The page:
In Go, if you were running this as a normal OS subprocess, you'd probably write some code like this:

package foo

import (

func HTML2Slackdown(input string) (string, error) {
    loc, err := exec.LookPath("mastosan")
    if err != nil {
        return "", err

    fout := &bytes.Buffer{}
    cmd := exec.Command(loc)
    cmd.Stdin = bytes.NewBufferString(input)
    cmd.Stdout = fout
    if err := cmd.Run(); err != nil {
        return "", err

    return strings.TrimSpace(fout.String()), nil

However this still depends on the program being compiled for your native OS and distribution as well as present in a folder in your $PATH. This works, but this is not ideal in the slightest.

Rust lets you build a binary that targets WASI with this compiler flag:

cargo build --target wasm32-wasi --release --bin mastosan

This will emit a several megabyte binary file in ./target/wasm32-wasi/release/mastosan.wasm. When you run it, it will do what you want.

Now you need to use it from Go. There's many choices for this, but I chose to use wazero. The overall flow of using this is similar to using a subprocess with os/exec, but slightly different because we're embedding WebAssembly. It will look like this:

//go:embed testdata/mastosan.wasm
var mastosanWasm []byte

func HTML2Slackdown(ctx context.Context, text string) (string, error) {
    // create wazero runtime
	r := wazero.NewRuntime(ctx)
	defer r.Close(ctx)

    // load wasi environment into runtime
	wasi_snapshot_preview1.MustInstantiate(ctx, r)

    // set up standard output and standard input
	fout := &bytes.Buffer{}
	fin := bytes.NewBufferString(text)

    // create runtime configuration
	config := wazero.NewModuleConfig().WithStdout(fout).WithStdin(fin).WithArgs("mastosan")

    // compile the WASM module
	code, err := r.CompileModule(ctx, mastosanWasm)
	if err != nil {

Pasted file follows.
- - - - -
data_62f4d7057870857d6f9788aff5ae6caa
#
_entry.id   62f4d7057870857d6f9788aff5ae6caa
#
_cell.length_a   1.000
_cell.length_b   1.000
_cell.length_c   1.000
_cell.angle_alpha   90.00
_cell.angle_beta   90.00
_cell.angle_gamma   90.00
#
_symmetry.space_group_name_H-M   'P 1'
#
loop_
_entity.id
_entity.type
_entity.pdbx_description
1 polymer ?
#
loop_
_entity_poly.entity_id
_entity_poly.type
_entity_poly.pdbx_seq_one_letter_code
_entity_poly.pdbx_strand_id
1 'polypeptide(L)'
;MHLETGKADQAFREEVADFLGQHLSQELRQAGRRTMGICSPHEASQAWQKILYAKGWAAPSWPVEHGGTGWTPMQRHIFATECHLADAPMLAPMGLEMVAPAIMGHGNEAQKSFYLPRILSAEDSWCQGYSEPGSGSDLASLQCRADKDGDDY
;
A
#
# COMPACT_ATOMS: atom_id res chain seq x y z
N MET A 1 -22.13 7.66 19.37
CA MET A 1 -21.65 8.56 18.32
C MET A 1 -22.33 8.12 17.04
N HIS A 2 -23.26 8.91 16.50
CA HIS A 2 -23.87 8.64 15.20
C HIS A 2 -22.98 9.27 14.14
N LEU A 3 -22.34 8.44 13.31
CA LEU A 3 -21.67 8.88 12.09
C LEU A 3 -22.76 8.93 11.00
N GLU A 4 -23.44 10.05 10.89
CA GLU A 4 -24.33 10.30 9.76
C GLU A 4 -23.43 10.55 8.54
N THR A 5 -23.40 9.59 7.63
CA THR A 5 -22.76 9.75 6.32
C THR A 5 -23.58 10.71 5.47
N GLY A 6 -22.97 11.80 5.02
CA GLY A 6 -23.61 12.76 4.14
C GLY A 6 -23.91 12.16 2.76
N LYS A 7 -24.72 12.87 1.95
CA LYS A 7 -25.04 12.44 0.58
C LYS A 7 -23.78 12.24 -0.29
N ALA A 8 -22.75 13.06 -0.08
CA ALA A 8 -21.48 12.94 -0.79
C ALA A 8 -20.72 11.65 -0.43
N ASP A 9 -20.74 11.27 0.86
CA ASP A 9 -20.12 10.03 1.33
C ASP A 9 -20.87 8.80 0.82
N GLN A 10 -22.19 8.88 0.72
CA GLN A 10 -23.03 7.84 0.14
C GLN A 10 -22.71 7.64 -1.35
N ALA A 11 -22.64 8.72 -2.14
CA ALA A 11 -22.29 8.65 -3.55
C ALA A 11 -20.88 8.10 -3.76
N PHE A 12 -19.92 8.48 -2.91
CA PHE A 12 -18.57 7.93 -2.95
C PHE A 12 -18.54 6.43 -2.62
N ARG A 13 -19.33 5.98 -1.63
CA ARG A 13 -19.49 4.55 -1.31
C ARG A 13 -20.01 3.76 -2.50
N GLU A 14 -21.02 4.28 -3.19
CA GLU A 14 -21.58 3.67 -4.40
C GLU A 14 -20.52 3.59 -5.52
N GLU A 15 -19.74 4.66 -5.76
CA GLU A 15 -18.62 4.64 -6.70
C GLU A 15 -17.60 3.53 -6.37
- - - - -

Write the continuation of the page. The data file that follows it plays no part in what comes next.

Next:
// run the WASM module
	if _, err = r.InstantiateModule(ctx, code, config); err != nil {
		return "", err

	return strings.TrimSpace(fout.String()), nil

This is mostly the same thing. You set up the environment, load the WASM module and then run it. The main difference is that instead of loading the binary as machine code from the disk, I use go:embed to embed the precompiled WebAssembly module into the binary. This means that the resulting Go program will Just Work as long as the WebAssembly module is present in the place it expects.

Moar faster

One main drawback to this implementation is that it's a bit slow. It has to compile the WebAssembly module every time the function is called.

The wazero runtime and compiled WebAssembly module code can be lifted into a package-level variable, like with this patch. The main advantage this gives you is speed. After this patch, the WebAssembly module is only ever compiled once, on application boot. Before this patch, each invocation took about 0.2 seconds per run. Here's the benchmark results after this patch:

BenchmarkHTML2Slackdown             1221            938774 ns/op
BenchmarkHTML2Slackdown-2           2293            488032 ns/op
BenchmarkHTML2Slackdown-6           3555            305505 ns/op
BenchmarkHTML2Slackdown-12          3897            297974 ns/op

It's gone down from 0.2 seconds in the best case to 0.3 milliseconds in the best case. This is at least a 1000x increase in performance, with most of the time probably being spent in the HTML parser rather than being spent in anything else.

I think this is going to more than meet my needs both personally and at work. I'm going to have to try this a bit more against random Mastodon messages to see if it does what I want. It's cool to be able to merge two incompatible worlds together and I'm excited to see what I can do in the future with this.

Cadey is coffee

Darn you shitposting coworkers nerd sniping the poor DevRel on their well-earned week off!

Facts and circumstances may have changed since publication. Please contact me before jumping to conclusions if something seems wrong or unclear.

Tags: cursed, wasm, go, rust